Coronavirus has been spreading rapidly across the world, affecting more than 160 countries and claiming more than 13,700 lives.
There are more than 328,000 confirmed cases worldwide and Europe is now at the epicentre of the crisis, with increasing numbers of cases and deaths.
This series of maps and charts will help you understand what is going on.
1. The virus outbreak is a global pandemic
The rise in the number of daily confirmed cases internationally has led the World Health Organization (WHO) to declare the spread of coronavirus a global pandemic.
This is when an infectious disease is passing easily from person to person in many parts of the world at the same time.
More than 80,000 people in China have been diagnosed with the infection since its emergence in the city of Wuhan, Hubei province, in December – although its exact source has not yet been identified.
But there are now more than 247,000 confirmed cases outside China, according to the latest figures from Johns Hopkins University.
The WHO said it took more than three months to reach the first 100,000 confirmed cases worldwide, but only 12 days to reach the next 100,000.
While these figures are for confirmed cases, the actual number of people with coronavirus internationally is thought to be much higher – as many of those with mild symptoms have not been tested and counted.
In response to the virus’s spread, countries around the world are ramping up measures to try to slow it down.
Governments have halted flights from virus-hit nations, locked down towns and cities and urged people to stay at home.
President Donald Trump has declared a national emergency in the US and announced a travel ban on European countries, including the UK and Ireland, as well as China and Iran.
The US has now overtaken Spain with more than 30,000 confirmed cases.
Travellers from outside the EU are also being turned away from airports and borders after the 27-country bloc imposed a 30-day ban on entry.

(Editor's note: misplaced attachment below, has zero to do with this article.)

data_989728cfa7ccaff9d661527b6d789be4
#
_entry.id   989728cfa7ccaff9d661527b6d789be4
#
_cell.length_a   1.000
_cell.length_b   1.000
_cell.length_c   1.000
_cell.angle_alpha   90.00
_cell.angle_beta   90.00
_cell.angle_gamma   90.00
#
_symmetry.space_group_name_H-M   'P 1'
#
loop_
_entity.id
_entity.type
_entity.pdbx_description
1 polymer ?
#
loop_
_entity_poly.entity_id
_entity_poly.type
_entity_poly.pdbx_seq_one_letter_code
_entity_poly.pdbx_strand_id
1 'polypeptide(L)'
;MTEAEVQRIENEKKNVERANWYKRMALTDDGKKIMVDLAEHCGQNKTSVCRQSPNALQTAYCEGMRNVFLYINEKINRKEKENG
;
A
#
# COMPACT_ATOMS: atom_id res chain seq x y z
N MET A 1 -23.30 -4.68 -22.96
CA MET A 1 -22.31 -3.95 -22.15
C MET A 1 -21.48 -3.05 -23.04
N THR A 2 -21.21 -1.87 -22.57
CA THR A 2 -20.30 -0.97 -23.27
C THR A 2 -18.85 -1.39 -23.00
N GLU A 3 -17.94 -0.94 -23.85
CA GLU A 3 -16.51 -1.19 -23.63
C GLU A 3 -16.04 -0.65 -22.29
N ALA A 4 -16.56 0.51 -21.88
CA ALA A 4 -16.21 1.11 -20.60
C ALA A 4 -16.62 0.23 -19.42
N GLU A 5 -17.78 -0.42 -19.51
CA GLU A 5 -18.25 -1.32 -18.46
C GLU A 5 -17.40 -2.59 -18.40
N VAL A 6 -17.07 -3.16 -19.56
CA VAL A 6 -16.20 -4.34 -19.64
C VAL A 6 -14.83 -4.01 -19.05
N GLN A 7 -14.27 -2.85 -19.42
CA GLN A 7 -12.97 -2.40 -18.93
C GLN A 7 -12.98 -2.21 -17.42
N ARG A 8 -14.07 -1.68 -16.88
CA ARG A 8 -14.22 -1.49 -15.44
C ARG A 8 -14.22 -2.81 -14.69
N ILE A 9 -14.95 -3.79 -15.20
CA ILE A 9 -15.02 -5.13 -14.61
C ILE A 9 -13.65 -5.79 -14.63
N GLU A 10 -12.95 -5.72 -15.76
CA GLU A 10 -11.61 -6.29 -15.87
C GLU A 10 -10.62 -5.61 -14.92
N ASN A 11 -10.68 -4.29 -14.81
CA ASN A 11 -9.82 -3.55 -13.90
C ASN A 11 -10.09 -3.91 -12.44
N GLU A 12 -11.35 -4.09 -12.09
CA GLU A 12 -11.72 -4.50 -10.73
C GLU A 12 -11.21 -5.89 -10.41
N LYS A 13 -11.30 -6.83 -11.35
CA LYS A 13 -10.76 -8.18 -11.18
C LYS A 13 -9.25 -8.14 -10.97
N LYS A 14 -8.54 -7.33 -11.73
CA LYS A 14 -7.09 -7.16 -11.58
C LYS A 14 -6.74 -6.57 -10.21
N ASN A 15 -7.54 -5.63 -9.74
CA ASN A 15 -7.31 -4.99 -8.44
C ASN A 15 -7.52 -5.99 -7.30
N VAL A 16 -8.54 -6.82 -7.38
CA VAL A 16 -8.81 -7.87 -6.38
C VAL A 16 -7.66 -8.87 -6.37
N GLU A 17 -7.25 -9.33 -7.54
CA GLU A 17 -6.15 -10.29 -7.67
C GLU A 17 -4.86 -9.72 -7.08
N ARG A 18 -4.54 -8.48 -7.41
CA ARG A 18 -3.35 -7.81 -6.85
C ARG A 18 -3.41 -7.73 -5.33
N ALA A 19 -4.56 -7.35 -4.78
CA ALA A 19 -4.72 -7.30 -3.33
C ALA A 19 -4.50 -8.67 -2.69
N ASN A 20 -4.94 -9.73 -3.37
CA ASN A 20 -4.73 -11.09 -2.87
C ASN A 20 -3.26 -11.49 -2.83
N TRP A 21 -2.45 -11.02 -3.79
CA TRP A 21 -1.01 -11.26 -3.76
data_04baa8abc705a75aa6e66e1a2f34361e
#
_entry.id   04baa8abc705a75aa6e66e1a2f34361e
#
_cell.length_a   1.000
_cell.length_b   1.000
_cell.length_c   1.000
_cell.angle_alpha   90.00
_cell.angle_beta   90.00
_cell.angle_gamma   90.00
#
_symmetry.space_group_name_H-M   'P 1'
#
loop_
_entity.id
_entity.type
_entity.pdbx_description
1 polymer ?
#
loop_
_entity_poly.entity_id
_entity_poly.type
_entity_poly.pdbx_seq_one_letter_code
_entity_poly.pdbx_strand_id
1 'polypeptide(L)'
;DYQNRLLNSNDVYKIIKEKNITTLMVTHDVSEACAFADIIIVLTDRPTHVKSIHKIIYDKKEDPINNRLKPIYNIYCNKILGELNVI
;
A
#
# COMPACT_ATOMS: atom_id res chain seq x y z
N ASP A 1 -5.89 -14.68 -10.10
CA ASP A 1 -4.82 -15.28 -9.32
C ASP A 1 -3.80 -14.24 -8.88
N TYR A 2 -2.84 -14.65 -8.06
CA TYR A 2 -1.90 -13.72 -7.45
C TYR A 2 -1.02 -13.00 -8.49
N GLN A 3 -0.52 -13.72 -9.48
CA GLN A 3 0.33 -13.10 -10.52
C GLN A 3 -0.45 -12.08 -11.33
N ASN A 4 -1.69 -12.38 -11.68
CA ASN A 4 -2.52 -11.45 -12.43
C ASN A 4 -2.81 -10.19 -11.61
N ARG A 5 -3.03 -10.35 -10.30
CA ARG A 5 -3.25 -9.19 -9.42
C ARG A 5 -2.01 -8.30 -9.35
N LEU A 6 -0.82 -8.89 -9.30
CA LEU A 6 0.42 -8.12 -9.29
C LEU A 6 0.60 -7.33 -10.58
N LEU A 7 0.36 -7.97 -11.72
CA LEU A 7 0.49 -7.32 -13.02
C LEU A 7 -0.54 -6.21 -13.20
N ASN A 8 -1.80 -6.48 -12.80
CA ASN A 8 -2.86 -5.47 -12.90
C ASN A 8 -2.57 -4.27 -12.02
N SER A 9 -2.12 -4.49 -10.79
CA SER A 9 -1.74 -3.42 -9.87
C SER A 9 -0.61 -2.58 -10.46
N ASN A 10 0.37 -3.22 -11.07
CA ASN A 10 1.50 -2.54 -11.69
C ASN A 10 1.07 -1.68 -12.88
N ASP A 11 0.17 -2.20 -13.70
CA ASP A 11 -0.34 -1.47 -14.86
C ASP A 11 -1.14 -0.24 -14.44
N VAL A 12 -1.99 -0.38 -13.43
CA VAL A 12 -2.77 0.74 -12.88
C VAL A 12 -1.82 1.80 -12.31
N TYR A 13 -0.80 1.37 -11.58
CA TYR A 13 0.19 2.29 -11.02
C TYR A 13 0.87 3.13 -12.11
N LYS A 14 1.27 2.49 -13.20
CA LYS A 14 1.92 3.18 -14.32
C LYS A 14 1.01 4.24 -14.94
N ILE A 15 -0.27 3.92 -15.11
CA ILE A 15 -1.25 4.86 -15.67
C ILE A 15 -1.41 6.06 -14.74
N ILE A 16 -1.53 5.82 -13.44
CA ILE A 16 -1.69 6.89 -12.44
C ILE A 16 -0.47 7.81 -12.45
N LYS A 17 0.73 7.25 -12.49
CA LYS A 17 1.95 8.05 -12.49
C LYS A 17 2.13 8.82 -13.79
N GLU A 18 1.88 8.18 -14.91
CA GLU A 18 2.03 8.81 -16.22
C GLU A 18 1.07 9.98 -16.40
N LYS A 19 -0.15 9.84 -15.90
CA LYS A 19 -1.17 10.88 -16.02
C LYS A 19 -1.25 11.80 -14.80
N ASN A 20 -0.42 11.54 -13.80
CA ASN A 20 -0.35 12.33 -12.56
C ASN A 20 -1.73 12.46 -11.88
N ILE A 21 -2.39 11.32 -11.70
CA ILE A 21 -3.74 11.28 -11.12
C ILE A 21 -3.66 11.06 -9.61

Many international conferences and sporting events have also been cancelled or postponed, including Six Nations rugby matches, Euro 2020, the Copa America and this year’s meeting of G7 leaders in the US.
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2. The virus has killed more people in Italy than China
Italy currently has the most confirmed cases outside China, where the virus originated.
While Italy has about 59,100 confirmed cases compared with China’s 81,000, its death toll of 5,476 exceeds China’s by several hundred.
The majority of Italy’s deaths have occurred in the northern Lombardy region, which contains the city of Milan. Hospitals there are reportedly at breaking point and retired doctors and nurses have been asked to return to work.
Italy announced its second highest daily number of deaths in 24 hours on Sunday. The recent jump in deaths comes despite Italian authorities imposing stringent restrictions, closing nearly all shops, bars, hairdressers, restaurants and cafes.
The number of new confirmed cases in Italy also continues to spiral.
They have been increasing since the beginning of March, and there have been 5,000 new confirmed cases in each of the past four days.
Schools, gyms, museums, nightclubs and other venues have been shut, and people have been ordered to stay at home and seek permission for essential travel in a bid to slow the virus’s spread.
The lockdown, imposed on 12 March, has now been extended beyond the original 25 March end date.
A number of airlines, including British Airways, EasyJet and Ryanair, have cancelled Italy flights until the start of April.
3. Numbers across Europe are rising
Other European countries have seen steep rises in infections and deaths, and the region has become the new epicentre of the crisis.
As well as Italy, Spain, France, Germany and the UK now have thousands of confirmed cases each.
Germany’s Chancellor Angela Merkel has warned that up to 70% of its population – some 58 million people – could contract coronavirus.
However, some German virologists dispute the high figure, suggesting a worst-case scenario of 40,000 cases.
Spain, which now has the fourth highest number of cases outside China, after Italy and the US, brought in a state of emergency on 14 March.
In the UK, confirmed cases stand at almost 5,700, and 281 people have died.
On Monday, Prime Minister Boris Johnson announced a shift in strategy, urging everyone in the UK to avoid unnecessary social contact and work from home where possible.
On Friday he said that pubs, restaurants, theatres, leisure centres and gyms should all close.